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Kahn v. Federal Motor Carrier Safety Administration

August 26, 2009



Jeremy Kahn, an attorney proceeding pro se, brings this action against the Federal Motor Carrier Safety Administration ("FMCSA") under the Freedom of Information Act, 5 U.S.C. § 552 ("FOIA"), seeking to obtain three FMCSA decisions that Kahn contends the FMCSA wrongfully withheld from him in violation of FOIA; namely: P.A.M. Transport, Inc., FMCSA Docket MC-150496 (Oct. 2, 2007) ("P.A.M."); Celadon Trucking Services, Inc., FMCSA Docket MC-185116 (Dec. 28, 2007) ("Celadon"); and Con-Way Truckload, Inc., FMCSA Docket MC-119399 (Jan. 14, 2008) ("Con-Way").*fn1 Before the Court are Kahn's motion for summary judgment [#11] and FMCSA's cross-motion for summary judgment [#24]. Upon consideration of the motions, the oppositions thereto, and the record of this case, the Court concludes that Kahn's motion must be denied, and FMCSA's motion must be granted.


To qualify for federal registration, commercial motor carriers must maintain liability insurance in prescribed amounts. 49 U.S.C. § 13906(a)(1). This security must be sufficient to pay for bodily injury resulting from the negligent operation, maintenance, or use of commercial motor vehicles and for property damage or loss ("BI & PD"). Id. As an alternative to acquiring insurance, commercial motor carriers may qualify as "self-insurer[s]" by showing that they have sufficient financial resources to satisfy certain specified security requirements. Id. at § 13906(d); 49 C.F.R. § 387.309. Specifically: The FMCSA will consider and will approve, subject to appropriate and reasonable conditions, the application of a motor carrier to qualify as a self-insurer, if the carrier furnishes a true and accurate statement of its financial condition and other evidence that establishes to the satisfaction of the FMCSA the ability of the motor carrier to satisfy its obligation for bodily injury liability, property damage liability, or cargo liability. . . . [A]pplicants for authority to self-insure against bodily injury and property damage claims should submit evidence that will allow the FMCSA to determine:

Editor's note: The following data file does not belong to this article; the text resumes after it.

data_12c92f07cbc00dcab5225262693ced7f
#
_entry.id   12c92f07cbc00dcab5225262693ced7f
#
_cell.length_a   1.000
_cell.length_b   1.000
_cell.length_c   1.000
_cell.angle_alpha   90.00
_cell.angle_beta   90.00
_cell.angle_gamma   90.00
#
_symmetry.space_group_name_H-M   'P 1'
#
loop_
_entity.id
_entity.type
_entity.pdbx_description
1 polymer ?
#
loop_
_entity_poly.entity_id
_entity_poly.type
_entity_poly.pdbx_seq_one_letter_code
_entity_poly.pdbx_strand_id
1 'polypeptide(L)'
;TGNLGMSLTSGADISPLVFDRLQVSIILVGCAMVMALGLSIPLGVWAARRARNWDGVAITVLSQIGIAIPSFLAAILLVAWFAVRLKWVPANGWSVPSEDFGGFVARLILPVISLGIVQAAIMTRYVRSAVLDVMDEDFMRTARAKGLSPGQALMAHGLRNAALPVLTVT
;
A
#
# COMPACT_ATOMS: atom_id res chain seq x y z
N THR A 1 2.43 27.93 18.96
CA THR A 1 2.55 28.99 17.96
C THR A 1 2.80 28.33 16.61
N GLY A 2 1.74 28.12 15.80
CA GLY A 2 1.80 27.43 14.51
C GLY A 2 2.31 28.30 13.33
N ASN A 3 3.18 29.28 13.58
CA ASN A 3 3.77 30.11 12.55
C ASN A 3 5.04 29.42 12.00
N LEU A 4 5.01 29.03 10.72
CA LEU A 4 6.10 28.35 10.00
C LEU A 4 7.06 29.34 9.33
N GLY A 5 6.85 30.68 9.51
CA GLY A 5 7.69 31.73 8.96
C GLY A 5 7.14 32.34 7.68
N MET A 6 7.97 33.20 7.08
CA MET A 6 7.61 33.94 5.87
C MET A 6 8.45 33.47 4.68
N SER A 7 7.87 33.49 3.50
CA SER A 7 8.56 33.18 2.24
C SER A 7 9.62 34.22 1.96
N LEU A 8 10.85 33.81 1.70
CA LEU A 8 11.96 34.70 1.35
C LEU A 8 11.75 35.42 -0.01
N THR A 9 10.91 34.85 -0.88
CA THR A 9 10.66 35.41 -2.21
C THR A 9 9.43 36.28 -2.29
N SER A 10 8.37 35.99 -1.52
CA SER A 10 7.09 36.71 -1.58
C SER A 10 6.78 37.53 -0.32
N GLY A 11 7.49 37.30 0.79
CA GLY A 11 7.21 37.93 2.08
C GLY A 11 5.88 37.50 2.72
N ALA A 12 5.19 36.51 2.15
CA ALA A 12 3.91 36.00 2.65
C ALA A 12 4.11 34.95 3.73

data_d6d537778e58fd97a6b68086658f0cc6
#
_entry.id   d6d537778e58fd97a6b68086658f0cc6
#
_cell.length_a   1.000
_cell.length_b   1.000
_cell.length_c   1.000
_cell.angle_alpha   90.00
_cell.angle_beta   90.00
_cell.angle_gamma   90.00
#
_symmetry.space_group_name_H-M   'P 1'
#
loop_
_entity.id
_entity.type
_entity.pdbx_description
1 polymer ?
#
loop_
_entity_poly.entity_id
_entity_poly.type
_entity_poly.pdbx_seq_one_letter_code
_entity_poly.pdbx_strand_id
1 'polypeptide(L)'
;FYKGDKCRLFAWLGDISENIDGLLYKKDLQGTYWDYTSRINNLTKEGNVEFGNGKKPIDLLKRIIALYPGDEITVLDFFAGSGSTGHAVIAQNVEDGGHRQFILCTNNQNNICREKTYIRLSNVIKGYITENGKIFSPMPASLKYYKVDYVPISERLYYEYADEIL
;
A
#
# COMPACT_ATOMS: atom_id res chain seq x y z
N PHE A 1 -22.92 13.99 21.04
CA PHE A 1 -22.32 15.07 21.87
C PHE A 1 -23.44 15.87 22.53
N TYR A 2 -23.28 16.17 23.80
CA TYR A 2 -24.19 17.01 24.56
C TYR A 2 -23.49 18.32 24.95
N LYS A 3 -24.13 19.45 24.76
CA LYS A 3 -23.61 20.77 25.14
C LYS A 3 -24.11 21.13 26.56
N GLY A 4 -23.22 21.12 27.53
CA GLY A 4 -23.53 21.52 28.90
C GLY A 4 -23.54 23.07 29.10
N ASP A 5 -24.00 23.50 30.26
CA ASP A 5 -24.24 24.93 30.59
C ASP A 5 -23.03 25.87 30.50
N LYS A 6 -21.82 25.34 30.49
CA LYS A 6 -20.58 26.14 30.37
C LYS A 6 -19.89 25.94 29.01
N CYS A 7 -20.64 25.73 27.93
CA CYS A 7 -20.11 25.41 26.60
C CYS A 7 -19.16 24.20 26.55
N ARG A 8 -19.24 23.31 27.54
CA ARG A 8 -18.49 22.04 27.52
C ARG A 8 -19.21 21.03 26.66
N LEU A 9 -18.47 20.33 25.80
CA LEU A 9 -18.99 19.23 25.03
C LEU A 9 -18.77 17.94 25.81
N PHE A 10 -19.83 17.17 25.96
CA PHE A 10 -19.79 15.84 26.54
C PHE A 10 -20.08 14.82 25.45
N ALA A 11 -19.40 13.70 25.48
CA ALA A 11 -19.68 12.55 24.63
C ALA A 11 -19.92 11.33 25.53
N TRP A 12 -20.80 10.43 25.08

(1) The adequacy of the tangible net worth of the motor carrier in relation to the size of operations and the extent of its request for self-insurance authority.

(2) The existence of a sound self-insurance program.

(3) The existence of an adequate safety program.

(4) Additional information . . . as the FMCSA may require.